The Roger Hollander Collection of Chinese & Central Asian Silk Textiles

Silk is the stuff dreams are made of. Ever since the first cultivation of the silkworm more than five thousand years ago in China, the deep colors, complex weaves and sensuous feel of this rarified cloth bespoke luxury everywhere in the world. 

The technique of spinning silk into thread, the mastery of dyestuffs and advances in loom technology took place over the millennia, even as dynasties ebbed and flowed. The Silk Road blossomed and silk became an international currency suitable for trade and tribute all the way to Rome and beyond.

And yet, as much as we associate silk production with the Han, some of the finest and most celebrated silks arose from Chinese Turkestan, created by the Uighurs who used slit weave tapestry technique, kesi, to very great effect during the 12th -14th Centuries (see RH3567, RH3569).

The Mongols toppled the old order of the Song and established the Yuan dynasty (1271-1368). Kublai Khan, with great insight, preserved and enhanced court support for Chinese silks with golden roundels that recall the brocades of the great Tang Dynasty centuries before (RH3565). 

Of Han ethnicity, the Ming emperors (1368-1644) developed even more complex ways to create beauty in textiles, as in the "needle loop" embroidery, which encased strips of gold (RH3568, RH3566) while preserving auspicious Yuan themes, like a Boy in Mongol Costume Riding a Goat (RH3564). Ming brocades were sought after the world over, their eye-pleasing patterns making their way to the Viceroyalties of Mexico and Peru, India, Turkey, Western Europe and Japan where they impacted local weaving motifs and techniques (RH3571, RH3570). 

The Qing dynasty rulers (1644-1912) were Manchus who, like the Mongols before them, were considered "barbarians" by the Han Chinese whom they ruled. And yet they went on to "out-Chinese-the-Chinese" in the arts, most especially during the peaceful and prosperous reign of the Emperor Qianlong in the 18th Century. During this time weavers fabricated luxury velvets (RH3368) festooned with flowers or embroidered panels with propitious motifs of birds, butterflies, blossoms and fans (RH3370, RH3203).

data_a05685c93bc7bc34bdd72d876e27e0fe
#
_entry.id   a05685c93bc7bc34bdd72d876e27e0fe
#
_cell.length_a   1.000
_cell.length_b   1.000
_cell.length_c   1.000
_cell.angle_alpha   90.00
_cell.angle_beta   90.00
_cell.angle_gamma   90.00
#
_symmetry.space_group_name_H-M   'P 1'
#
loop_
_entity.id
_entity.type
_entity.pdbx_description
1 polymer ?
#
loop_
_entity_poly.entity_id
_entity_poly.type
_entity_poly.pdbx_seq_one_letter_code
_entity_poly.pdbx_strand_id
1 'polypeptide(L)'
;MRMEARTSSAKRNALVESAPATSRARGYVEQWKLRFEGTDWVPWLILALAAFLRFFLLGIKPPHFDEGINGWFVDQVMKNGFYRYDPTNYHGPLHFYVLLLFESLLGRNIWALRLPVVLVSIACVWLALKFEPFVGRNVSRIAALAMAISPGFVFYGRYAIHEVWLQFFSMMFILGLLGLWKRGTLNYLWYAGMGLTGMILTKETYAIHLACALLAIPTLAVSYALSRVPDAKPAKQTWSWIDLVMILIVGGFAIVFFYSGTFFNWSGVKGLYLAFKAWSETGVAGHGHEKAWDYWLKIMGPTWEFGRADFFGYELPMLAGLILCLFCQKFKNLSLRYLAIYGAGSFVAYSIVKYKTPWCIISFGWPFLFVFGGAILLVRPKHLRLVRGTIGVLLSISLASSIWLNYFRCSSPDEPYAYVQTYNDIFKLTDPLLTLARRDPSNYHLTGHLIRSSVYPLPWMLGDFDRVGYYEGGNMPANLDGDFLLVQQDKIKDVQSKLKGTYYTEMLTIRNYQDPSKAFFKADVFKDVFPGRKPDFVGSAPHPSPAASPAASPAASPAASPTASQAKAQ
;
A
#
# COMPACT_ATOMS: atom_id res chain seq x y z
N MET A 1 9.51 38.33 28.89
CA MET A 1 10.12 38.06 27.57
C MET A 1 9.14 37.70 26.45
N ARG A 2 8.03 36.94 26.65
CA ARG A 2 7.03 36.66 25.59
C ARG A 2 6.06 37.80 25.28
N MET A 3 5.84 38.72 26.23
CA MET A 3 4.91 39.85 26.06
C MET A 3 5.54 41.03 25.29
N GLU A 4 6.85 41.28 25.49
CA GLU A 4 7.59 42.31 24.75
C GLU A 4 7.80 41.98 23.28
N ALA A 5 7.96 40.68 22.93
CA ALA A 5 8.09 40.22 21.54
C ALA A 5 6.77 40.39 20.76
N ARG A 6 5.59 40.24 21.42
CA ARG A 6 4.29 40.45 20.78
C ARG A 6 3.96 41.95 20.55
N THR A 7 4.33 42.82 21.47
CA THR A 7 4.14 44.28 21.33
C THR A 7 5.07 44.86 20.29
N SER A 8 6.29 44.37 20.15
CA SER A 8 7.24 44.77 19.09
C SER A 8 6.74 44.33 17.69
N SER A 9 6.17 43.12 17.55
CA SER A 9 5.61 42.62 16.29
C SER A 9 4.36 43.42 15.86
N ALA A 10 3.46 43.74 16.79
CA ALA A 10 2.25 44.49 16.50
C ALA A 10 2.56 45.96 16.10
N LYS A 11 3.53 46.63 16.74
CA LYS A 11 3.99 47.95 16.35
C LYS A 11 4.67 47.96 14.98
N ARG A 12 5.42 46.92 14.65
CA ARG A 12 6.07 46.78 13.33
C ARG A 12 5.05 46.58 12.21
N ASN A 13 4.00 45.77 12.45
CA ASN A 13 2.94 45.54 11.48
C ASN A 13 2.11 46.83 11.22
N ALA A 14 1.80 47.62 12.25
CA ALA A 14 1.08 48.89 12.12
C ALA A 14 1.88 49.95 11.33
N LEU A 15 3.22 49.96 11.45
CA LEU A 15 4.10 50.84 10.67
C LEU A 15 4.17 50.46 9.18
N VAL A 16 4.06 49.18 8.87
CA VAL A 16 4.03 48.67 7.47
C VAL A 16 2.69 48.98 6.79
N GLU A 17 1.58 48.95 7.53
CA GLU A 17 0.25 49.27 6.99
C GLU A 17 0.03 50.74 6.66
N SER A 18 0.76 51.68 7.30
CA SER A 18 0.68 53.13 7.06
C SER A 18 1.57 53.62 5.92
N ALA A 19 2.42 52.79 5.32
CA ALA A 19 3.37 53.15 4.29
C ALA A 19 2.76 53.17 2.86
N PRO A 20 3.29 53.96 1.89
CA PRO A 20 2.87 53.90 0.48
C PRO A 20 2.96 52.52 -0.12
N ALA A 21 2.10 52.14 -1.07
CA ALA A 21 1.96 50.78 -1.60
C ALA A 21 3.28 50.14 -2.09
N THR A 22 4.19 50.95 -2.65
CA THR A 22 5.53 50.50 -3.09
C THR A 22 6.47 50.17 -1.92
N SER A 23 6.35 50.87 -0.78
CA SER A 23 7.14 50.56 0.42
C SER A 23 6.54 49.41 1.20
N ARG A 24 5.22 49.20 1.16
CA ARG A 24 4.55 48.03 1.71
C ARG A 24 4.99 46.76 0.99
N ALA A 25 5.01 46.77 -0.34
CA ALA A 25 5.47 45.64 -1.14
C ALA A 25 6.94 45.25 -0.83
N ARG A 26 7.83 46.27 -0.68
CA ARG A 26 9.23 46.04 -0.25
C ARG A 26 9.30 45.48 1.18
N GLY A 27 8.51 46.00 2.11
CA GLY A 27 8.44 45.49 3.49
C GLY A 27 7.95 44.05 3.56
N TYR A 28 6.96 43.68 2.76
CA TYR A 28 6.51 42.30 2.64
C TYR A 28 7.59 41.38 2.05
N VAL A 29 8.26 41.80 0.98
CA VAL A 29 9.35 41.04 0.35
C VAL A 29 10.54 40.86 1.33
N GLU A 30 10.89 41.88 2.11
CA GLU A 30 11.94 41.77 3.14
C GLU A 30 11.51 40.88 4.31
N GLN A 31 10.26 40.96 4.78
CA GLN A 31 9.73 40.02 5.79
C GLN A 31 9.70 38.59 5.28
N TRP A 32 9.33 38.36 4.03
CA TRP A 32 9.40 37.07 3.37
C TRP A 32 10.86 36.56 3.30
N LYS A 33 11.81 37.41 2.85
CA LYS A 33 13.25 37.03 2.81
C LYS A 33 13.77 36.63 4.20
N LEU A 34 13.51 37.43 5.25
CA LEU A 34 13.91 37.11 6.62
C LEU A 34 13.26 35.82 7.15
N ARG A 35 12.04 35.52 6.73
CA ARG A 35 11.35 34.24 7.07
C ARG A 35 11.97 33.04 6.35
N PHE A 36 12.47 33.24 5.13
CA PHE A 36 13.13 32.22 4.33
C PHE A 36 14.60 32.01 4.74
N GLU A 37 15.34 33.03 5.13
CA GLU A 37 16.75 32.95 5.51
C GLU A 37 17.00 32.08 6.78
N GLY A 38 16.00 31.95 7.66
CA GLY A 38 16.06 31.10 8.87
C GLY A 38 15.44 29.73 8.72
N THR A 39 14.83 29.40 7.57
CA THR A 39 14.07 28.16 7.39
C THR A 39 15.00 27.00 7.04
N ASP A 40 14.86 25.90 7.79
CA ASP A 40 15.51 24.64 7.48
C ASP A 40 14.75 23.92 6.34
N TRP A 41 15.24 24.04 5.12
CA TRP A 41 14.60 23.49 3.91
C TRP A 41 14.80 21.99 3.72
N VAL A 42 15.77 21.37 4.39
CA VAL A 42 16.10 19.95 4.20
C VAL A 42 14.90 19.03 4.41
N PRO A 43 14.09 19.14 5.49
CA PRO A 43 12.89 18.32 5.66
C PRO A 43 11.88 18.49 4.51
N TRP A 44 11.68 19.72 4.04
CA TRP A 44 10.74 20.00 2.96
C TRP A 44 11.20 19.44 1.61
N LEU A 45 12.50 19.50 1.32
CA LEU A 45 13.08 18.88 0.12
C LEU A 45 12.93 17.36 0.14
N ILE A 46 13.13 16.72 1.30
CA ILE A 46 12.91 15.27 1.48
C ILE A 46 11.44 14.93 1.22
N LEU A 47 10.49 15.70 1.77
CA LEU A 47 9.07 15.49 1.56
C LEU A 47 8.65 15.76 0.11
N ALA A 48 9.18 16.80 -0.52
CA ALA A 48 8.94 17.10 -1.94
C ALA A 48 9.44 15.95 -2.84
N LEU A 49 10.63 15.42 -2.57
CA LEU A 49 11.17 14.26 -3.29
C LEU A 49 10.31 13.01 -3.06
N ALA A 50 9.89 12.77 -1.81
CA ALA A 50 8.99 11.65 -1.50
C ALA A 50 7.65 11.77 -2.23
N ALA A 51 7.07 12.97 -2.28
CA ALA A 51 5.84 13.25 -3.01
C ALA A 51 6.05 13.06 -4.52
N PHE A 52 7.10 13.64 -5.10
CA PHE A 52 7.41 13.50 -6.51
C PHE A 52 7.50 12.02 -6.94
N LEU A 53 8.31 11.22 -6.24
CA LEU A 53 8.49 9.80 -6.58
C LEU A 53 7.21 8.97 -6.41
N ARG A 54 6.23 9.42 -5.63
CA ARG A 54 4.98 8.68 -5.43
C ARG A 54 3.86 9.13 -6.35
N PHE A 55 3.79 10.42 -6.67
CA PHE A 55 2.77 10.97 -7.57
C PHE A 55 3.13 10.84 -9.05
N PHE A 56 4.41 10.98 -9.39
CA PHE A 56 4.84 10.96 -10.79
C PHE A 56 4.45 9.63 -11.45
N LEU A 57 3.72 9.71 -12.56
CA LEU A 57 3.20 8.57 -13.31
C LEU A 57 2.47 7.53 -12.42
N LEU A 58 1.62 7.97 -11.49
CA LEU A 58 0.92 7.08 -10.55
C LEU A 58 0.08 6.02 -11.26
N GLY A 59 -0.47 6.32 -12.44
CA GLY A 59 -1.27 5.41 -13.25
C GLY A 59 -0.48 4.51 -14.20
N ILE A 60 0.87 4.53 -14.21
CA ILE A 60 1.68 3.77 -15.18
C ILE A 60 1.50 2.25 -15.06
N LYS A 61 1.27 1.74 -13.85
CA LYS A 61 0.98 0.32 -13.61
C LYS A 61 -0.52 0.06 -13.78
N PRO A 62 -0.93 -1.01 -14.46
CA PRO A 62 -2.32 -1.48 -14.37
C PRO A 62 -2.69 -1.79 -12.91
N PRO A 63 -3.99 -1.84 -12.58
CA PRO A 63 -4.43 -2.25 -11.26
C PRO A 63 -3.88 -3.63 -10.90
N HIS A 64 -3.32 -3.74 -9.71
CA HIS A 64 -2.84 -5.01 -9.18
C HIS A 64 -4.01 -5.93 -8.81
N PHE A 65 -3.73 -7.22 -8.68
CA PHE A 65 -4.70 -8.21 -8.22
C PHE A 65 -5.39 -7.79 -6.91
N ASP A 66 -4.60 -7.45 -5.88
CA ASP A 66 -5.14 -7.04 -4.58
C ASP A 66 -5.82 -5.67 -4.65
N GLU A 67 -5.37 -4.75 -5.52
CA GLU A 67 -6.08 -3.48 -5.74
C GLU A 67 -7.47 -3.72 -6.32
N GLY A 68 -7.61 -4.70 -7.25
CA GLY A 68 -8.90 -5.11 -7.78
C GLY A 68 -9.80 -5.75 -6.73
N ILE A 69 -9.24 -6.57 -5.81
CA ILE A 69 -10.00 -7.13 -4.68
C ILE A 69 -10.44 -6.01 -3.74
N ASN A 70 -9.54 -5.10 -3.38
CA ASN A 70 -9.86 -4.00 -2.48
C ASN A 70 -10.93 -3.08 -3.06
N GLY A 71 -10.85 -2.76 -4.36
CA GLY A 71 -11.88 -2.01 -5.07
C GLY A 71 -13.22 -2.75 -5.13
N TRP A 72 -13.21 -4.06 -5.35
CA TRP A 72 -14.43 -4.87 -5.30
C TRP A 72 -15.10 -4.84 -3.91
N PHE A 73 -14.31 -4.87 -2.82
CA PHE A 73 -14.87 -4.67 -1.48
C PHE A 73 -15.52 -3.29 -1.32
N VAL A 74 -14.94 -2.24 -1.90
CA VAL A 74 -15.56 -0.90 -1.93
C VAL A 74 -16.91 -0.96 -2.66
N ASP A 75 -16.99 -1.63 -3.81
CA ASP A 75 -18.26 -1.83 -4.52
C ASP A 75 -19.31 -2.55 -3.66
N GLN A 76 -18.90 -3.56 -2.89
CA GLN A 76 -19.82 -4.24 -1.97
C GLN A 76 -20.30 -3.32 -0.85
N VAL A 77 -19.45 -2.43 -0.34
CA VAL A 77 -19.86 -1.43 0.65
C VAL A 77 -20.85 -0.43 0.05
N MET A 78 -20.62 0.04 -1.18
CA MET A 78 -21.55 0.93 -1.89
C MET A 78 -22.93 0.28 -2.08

It is with pleasure we present this select grouping of textiles, from the famed Roger Hollander Collection, most of which carry the prestigious provenance of Spink of London. 

For more information about Roger Hollander the collector, please scroll down to the bottom of this presentation.

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Reference: When Silk was Gold: Central Asian and Chinese Textiles, James C. Y. Watt, Anne E. Wardwell, Cleveland Museum of Art and the Metropolitan Museum of Art, 1997.

Roger Hollander collected textiles with a passion seldom matched. After a successful career in IT, he left the business world in the late 1990s to devote himself to his many interests,  but most especially to building what would soon become the greatest collection of Indian Trade Cloth (ITC) in the world. That collection now has pride of place in the Asian Civilization Museum in Singapore.

Roger's vision was to track back to the source patterns that inspired the craftsmen of India who created these multi-varied cloths. He not only collected the ITC, he surveyed court and tribal textiles of the Indian sub-continent proper, oriental carpets and Islamic textiles, all of which contributed to the “big picture” of where ITC designs come from. These predominantly early Chinese and Central Asian textiles were part of that documentation effort.

At the same time, he also collected textiles from Indonesia that displayed motifs inspired by Indian Trade Cloth, including batiks of Java and Sumatra and ikats of the outer islands.

Believing that Chinese Minority textiles and their patterns represent a window on the ancient past, even when the costumes were made in the 20thCentury, Roger assembled what is no doubt the largest privately held collection in the USA.

Inquiries about the above collections are invited.